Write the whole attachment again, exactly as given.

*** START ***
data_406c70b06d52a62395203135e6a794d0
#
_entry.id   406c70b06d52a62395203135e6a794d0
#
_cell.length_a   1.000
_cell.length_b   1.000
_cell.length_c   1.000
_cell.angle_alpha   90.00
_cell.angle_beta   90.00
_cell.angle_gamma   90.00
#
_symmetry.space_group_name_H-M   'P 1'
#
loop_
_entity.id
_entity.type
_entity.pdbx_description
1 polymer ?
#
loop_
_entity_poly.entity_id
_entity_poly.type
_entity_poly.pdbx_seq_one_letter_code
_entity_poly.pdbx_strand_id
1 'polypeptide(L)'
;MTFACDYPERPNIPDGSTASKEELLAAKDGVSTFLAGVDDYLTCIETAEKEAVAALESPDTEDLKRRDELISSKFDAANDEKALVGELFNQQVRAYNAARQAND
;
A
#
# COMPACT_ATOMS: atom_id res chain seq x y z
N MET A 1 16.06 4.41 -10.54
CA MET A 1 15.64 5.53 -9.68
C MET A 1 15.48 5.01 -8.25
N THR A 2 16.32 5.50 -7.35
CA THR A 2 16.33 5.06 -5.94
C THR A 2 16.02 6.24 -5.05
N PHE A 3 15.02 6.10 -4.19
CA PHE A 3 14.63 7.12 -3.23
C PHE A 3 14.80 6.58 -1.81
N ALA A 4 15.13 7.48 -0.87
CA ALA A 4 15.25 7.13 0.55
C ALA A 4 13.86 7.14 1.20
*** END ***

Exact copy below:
data_406c70b06d52a62395203135e6a794d0
#
_entry.id   406c70b06d52a62395203135e6a794d0
#
_cell.length_a   1.000
_cell.length_b   1.000
_cell.length_c   1.000
_cell.angle_alpha   90.00
_cell.angle_beta   90.00
_cell.angle_gamma   90.00
#
_symmetry.space_group_name_H-M   'P 1'
#
loop_
_entity.id
_entity.type
_entity.pdbx_description
1 polymer ?
#
loop_
_entity_poly.entity_id
_entity_poly.type
_entity_poly.pdbx_seq_one_letter_code
_entity_poly.pdbx_strand_id
1 'polypeptide(L)'
;MTFACDYPERPNIPDGSTASKEELLAAKDGVSTFLAGVDDYLTCIETAEKEAVAALESPDTEDLKRRDELISSKFDAANDEKALVGELFNQQVRAYNAARQAND
;
A
#
# COMPACT_ATOMS: atom_id res chain seq x y z
N MET A 1 16.06 4.41 -10.54
CA MET A 1 15.64 5.53 -9.68
C MET A 1 15.48 5.01 -8.25
N THR A 2 16.32 5.50 -7.35
CA THR A 2 16.33 5.06 -5.94
C THR A 2 16.02 6.24 -5.05
N PHE A 3 15.02 6.10 -4.19
CA PHE A 3 14.63 7.12 -3.23
C PHE A 3 14.80 6.58 -1.81
N ALA A 4 15.13 7.48 -0.87
CA ALA A 4 15.25 7.13 0.55
C ALA A 4 13.86 7.14 1.20